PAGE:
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Wake Up Macon!

March 2007



Did Our Civil Rights Predecessors Fight For Nothing? 



By James Wright



As we celebrated Black History Month in February, we looked at the past, the present, and the future.  We looked at the achievements of African Americans, achievements that were beneficial to society, and we celebrated and gave thanks to those who sacrificed to better the position of African Americans today.


Seamstress by day, and civil rights activist by day and night, Rosa Parks is probably the most famous civil rights activist in our nation’s history.  On December 1, 1955, she refused to obey bus driver James Blake’s demand that she give up her seat to a white man, resulting in her arrest and trial for civil disobedience.  This one action triggered the Montgomery Bus Boycott, one of the largest and most successful mass movements against racial segregation in United States history.  This launched one of the young black organizers of the boycott, Martin Luther King, Jr. to the forefront of the civil rights movement.


The Civil Rights Act of 1964 made it a crime for any public establishment to refuse accommodations to anyone based on race, sex, religion, or national origin.  The Voting Rights Act of 1965 outlawed the requirement that would-be voters take a literacy test to qualify to register to vote, thereby making it possible for any adult to register to vote.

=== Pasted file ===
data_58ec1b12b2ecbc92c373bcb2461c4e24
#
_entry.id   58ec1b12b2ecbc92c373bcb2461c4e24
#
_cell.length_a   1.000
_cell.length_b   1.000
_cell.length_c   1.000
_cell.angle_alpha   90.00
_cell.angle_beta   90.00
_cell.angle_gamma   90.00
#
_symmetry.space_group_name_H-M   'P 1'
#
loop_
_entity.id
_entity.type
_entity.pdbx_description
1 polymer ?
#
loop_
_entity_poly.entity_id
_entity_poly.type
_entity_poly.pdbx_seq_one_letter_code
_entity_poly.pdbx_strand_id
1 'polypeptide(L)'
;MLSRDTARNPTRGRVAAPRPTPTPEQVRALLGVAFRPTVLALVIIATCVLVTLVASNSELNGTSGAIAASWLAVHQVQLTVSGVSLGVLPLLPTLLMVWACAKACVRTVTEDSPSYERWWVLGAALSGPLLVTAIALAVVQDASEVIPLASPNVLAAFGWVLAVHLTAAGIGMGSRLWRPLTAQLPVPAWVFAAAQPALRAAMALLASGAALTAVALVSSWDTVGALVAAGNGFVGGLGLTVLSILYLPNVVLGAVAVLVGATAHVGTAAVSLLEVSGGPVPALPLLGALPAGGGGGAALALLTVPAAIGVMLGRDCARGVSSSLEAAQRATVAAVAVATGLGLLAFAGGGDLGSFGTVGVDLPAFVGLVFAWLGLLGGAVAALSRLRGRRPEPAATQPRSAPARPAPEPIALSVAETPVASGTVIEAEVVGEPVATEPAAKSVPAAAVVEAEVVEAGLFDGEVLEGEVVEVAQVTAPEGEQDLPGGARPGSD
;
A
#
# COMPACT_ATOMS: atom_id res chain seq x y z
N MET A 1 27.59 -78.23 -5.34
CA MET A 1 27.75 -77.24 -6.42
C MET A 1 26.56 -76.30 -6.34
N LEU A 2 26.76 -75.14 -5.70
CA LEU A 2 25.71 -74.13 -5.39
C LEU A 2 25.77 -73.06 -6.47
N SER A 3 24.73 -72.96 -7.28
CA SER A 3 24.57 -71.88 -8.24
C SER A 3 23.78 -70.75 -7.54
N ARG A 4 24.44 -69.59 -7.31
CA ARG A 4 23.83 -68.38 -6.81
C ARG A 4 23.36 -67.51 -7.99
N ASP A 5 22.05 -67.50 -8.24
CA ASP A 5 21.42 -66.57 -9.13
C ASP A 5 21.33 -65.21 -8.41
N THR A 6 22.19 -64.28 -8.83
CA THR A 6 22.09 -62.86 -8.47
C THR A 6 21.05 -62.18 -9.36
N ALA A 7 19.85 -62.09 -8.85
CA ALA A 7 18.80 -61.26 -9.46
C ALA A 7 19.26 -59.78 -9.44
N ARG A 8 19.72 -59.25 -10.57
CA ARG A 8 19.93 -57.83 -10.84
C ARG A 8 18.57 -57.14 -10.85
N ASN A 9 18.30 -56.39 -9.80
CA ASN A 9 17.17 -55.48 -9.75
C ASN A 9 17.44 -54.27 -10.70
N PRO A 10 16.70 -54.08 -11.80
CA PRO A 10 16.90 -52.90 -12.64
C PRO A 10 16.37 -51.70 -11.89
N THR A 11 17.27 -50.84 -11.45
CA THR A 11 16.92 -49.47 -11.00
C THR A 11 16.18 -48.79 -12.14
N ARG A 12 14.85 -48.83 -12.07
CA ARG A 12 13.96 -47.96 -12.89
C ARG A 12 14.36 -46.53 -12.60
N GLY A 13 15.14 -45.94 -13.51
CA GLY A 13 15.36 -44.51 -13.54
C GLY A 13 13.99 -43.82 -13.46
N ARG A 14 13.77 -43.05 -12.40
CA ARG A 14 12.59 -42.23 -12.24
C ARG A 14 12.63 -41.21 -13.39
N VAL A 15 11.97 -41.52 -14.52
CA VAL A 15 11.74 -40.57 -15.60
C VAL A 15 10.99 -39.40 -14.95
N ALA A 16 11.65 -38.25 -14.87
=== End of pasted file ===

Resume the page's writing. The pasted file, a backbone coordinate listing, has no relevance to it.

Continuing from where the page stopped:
Medgar Evars, James Chaney, Michael Schwerner, Andrew Goodman, and Emmett Till are just a few of those that paid the ultimate price by losing their lives in this battle.


Our civil rights leaders of the past two generations paid a heavy price and laid the foundation for where African Americans are today.  As a result of their sacrifices, blacks have made a tremendous amount of headway.  But somewhere along the way, we forgot about the past.  We stopped moving forward and began standing still.


African Americans lag behind other races in education.  Asians, Middle Easterners, and others from across the ocean come to America to seek higher education.  They take advantage of college grants and loans, becoming doctors, lawyers, and CEOs of Fortune 500 companies, while our black youth either sits around and does nothing or works minimum wage fast food jobs or sells drugs for a living.  Other countries also take advantage of the Civil Rights Acts, despite the fact that these acts were passed primarily to help African Americans.


There is a faction of the black community in which the family has experienced complete breakdown.  Single mothers and often grandparents, are raising this generation while young black men languish on the streets, in jails, and in the prison system.


African Americans need to look in the mirror and ask “What am I doing to help all people, to promote equality for everyone?  When Martin Luther King, Jr. said “I have a dream..,” he raised the bar for all Americans to be measured by.  African Americans must start doing for themselves, rather than waiting for others to do for them.


So I say to you: Wake up Macon!  We’re still at the back of the bus!



If you would like to comment or express your views on this, or any other Wake Up Macon editorial, please email me at


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